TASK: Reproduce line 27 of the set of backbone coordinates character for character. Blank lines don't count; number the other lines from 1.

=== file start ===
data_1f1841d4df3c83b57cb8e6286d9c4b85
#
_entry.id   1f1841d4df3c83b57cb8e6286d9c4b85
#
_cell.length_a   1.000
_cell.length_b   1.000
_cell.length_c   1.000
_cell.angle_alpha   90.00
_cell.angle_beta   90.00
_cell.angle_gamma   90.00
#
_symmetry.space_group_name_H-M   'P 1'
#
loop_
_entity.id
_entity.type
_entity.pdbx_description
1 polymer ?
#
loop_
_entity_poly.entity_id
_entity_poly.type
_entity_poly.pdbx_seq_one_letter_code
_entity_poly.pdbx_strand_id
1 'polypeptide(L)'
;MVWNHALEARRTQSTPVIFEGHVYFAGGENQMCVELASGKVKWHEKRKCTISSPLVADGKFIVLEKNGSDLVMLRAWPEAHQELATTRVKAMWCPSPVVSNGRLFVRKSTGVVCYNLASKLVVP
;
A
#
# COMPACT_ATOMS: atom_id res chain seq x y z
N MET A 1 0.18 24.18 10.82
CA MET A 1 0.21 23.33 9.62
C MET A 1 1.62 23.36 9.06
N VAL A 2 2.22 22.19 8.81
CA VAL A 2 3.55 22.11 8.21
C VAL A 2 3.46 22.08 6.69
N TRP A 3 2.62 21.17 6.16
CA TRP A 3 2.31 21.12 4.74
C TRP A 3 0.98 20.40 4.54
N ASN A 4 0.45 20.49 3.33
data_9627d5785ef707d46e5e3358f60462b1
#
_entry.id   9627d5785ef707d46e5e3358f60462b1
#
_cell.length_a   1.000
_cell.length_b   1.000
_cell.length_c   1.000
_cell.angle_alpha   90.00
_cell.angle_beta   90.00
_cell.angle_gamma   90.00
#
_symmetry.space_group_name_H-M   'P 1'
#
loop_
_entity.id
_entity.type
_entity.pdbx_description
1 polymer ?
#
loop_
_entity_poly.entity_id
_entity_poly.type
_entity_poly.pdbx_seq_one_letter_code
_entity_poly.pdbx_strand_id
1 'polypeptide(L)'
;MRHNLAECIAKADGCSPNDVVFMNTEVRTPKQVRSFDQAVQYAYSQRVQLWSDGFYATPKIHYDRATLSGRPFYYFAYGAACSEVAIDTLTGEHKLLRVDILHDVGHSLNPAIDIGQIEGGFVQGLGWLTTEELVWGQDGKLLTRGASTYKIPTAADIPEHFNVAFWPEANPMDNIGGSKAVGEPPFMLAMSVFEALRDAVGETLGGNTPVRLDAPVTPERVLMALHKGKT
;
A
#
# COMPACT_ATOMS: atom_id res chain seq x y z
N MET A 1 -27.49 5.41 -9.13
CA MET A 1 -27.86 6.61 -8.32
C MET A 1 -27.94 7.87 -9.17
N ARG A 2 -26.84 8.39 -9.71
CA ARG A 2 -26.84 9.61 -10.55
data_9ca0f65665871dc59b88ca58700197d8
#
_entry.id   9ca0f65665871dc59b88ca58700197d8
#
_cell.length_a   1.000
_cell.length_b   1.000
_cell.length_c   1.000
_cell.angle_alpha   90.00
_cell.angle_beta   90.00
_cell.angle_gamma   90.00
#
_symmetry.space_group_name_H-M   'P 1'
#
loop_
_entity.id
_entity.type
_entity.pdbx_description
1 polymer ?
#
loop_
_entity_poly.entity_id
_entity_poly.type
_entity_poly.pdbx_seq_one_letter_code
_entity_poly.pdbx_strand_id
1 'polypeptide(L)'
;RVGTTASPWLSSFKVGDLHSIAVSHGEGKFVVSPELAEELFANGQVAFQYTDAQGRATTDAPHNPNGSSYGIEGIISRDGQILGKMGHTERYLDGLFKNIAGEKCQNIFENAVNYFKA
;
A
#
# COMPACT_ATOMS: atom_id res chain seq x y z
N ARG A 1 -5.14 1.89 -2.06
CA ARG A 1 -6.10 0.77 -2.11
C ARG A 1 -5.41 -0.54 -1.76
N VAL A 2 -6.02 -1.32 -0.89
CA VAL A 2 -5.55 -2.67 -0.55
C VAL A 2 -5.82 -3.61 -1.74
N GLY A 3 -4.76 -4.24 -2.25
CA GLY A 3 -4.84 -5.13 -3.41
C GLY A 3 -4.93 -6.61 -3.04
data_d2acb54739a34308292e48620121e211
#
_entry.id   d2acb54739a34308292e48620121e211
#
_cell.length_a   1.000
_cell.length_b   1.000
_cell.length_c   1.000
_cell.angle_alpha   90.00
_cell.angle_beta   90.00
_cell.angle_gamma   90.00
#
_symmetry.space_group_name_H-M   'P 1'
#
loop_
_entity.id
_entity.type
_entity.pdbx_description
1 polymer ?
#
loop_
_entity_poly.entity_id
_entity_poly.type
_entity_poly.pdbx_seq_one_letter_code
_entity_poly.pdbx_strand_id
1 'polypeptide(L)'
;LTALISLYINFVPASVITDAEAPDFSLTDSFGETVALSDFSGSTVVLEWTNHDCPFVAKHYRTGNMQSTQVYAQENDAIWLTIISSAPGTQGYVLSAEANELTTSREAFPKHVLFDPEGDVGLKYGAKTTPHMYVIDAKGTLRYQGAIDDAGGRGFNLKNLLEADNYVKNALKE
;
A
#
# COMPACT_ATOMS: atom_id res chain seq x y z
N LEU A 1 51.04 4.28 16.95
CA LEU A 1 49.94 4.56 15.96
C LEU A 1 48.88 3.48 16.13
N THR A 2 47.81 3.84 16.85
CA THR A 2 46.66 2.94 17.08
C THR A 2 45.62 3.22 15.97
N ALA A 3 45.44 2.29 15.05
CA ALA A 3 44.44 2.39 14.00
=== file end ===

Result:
;